A Southern California medical management company accused of fraudulent workers’ compensation-related billing has dismissed $70 million worth of filed claims, the largest workers’ compensation mass dismissal of liens in California history.
The company, Premier Medical Management Systems, Inc., has been under investigation and in litigation before the California Workers’ Compensation Appeals Board since 2004, in a suit brought by 23 insurance carriers. The carriers include The Travelers Companies, Inc., and the Explorer Insurance Co., as well as self-insurers such as the County of Los Angeles.
A criminal investigation has also been launched against Premier.
According to the law firm of Heggeness, Sweet, Simington & Patrico, of San Diego, which is representing the insurance companies, Premier set up a network of 130 physician offices and clinics that stretched across the Los Angeles region. It even had one in Beverly Hills.
These health care providers allegedly exaggerated conditions, provided unnecessary treatment, and over-billed.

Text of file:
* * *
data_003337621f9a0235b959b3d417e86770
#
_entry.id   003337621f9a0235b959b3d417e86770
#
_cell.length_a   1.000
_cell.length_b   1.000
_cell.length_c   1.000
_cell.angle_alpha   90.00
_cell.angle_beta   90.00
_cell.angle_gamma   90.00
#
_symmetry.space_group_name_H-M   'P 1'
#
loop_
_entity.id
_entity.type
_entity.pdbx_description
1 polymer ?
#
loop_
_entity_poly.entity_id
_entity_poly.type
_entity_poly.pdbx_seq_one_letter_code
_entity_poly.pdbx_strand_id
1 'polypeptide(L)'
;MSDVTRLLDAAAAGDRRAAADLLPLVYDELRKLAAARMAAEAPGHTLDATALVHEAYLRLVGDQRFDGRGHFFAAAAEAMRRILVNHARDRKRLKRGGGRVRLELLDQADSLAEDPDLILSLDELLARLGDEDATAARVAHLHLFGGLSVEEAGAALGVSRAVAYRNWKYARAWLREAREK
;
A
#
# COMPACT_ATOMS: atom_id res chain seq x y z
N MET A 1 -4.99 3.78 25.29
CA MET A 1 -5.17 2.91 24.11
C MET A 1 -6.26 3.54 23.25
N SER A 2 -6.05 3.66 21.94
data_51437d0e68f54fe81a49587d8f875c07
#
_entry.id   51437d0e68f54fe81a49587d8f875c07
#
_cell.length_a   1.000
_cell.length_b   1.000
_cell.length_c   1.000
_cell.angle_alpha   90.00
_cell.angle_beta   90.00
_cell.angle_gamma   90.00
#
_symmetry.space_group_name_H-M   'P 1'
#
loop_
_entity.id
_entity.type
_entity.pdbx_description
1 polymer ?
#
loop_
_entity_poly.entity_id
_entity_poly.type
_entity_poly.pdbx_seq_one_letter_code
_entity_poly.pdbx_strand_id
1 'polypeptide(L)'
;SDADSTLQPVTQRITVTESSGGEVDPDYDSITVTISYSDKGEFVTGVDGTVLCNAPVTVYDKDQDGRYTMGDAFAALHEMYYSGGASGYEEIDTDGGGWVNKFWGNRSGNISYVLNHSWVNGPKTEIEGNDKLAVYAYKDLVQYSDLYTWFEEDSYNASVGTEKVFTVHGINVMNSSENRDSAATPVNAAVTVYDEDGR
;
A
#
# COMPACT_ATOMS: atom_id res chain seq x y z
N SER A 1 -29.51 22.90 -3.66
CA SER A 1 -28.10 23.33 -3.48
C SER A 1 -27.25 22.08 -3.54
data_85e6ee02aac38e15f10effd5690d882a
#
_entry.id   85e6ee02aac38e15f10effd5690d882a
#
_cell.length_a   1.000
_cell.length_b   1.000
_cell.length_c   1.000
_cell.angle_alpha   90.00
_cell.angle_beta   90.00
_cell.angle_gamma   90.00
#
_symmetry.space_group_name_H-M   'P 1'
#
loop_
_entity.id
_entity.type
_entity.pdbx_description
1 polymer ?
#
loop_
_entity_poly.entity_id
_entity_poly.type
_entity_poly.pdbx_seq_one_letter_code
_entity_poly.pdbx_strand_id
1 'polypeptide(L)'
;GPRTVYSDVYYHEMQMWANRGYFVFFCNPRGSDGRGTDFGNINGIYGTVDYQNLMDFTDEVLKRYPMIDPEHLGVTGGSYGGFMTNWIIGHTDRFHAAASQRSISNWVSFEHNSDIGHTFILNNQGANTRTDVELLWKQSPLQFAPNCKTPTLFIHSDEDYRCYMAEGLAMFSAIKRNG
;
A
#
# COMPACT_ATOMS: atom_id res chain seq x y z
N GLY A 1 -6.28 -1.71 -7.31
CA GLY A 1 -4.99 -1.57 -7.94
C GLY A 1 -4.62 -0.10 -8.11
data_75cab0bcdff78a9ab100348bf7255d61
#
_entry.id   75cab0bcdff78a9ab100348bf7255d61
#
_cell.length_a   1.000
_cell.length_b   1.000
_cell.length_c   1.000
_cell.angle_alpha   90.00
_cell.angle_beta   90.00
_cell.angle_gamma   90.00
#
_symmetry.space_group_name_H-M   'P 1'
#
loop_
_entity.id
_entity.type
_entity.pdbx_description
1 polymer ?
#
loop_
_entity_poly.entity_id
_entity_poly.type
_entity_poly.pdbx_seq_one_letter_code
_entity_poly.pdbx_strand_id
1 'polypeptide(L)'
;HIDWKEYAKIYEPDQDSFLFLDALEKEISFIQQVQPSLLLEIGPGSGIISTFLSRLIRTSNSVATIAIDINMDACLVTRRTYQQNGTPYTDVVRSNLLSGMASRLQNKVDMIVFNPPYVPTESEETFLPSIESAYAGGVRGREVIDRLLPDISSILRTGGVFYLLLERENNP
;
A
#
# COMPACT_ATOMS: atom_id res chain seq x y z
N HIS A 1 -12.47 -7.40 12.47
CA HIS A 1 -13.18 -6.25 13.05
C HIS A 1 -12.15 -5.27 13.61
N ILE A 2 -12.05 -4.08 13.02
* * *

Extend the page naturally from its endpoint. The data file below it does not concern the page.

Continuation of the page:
Premier’s network advertised to and serviced mostly monolingual, Spanish-speaking persons, said Joseph N. Patrico.
Patrico said there was no way to know how many dubious and possibly fraudulent claims might have already been paid to Premier and its medical providers.
“You have got to figure a lot,” he said. “There are 23 carriers, and probably an exponential amount of dollars involved. It was a very widespread group.”
Patrico said his firm expects that a number of the individual medical providers will file a petition for reconsideration with the California Workers Compensation Board judge who signed the consent order dismissing the $70 million in claims.
An attorney representing some of those providers said, during the dismissal hearing, that his clients provided the services detailed in their own claims and want to be paid.
A case outline filed by Heggenes, Sweet, Simington & Patrico in 2007 says that Premier was founded by David Fish in 1998. Fish previously had a different company that solicited workers’ compensation cases in San Diego, called Future Health Care Centers, Inc. The company was sued for the unlawful practice of medicine and chiropractic, because it employed physicians and chiropractors and was owned by two lay persons, and Fish was convicted of capping and steering workers’ compensation cases from a local hospital emergency room.
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